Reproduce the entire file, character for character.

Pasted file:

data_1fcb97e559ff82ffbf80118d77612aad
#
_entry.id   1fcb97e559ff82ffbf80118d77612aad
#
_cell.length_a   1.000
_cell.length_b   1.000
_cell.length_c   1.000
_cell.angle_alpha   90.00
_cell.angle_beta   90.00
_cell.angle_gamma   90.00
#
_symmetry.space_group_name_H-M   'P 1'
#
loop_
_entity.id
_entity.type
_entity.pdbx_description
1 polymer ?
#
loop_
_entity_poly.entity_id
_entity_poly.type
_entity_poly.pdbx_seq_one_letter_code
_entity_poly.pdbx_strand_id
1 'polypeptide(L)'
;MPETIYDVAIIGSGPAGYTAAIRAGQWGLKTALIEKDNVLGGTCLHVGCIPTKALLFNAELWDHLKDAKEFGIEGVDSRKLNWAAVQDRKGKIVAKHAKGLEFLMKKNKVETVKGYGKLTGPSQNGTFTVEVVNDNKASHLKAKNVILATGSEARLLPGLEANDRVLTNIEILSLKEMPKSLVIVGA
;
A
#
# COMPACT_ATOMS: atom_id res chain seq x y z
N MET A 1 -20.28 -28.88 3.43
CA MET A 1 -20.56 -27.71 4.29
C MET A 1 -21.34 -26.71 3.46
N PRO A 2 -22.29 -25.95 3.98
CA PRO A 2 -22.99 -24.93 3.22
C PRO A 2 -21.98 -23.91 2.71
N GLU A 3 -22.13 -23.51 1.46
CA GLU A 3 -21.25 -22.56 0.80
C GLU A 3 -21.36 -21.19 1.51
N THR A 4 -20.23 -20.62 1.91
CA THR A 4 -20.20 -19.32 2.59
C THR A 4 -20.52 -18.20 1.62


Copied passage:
data_1fcb97e559ff82ffbf80118d77612aad
#
_entry.id   1fcb97e559ff82ffbf80118d77612aad
#
_cell.length_a   1.000
_cell.length_b   1.000
_cell.length_c   1.000
_cell.angle_alpha   90.00
_cell.angle_beta   90.00
_cell.angle_gamma   90.00
#
_symmetry.space_group_name_H-M   'P 1'
#
loop_
_entity.id
_entity.type
_entity.pdbx_description
1 polymer ?
#
loop_
_entity_poly.entity_id
_entity_poly.type
_entity_poly.pdbx_seq_one_letter_code
_entity_poly.pdbx_strand_id
1 'polypeptide(L)'
;MPETIYDVAIIGSGPAGYTAAIRAGQWGLKTALIEKDNVLGGTCLHVGCIPTKALLFNAELWDHLKDAKEFGIEGVDSRKLNWAAVQDRKGKIVAKHAKGLEFLMKKNKVETVKGYGKLTGPSQNGTFTVEVVNDNKASHLKAKNVILATGSEARLLPGLEANDRVLTNIEILSLKEMPKSLVIVGA
;
A
#
# COMPACT_ATOMS: atom_id res chain seq x y z
N MET A 1 -20.28 -28.88 3.43
CA MET A 1 -20.56 -27.71 4.29
C MET A 1 -21.34 -26.71 3.46
N PRO A 2 -22.29 -25.95 3.98
CA PRO A 2 -22.99 -24.93 3.22
C PRO A 2 -21.98 -23.91 2.71
N GLU A 3 -22.13 -23.51 1.46
CA GLU A 3 -21.25 -22.56 0.80
C GLU A 3 -21.36 -21.19 1.51
N THR A 4 -20.23 -20.62 1.91
CA THR A 4 -20.20 -19.32 2.59
C THR A 4 -20.52 -18.20 1.62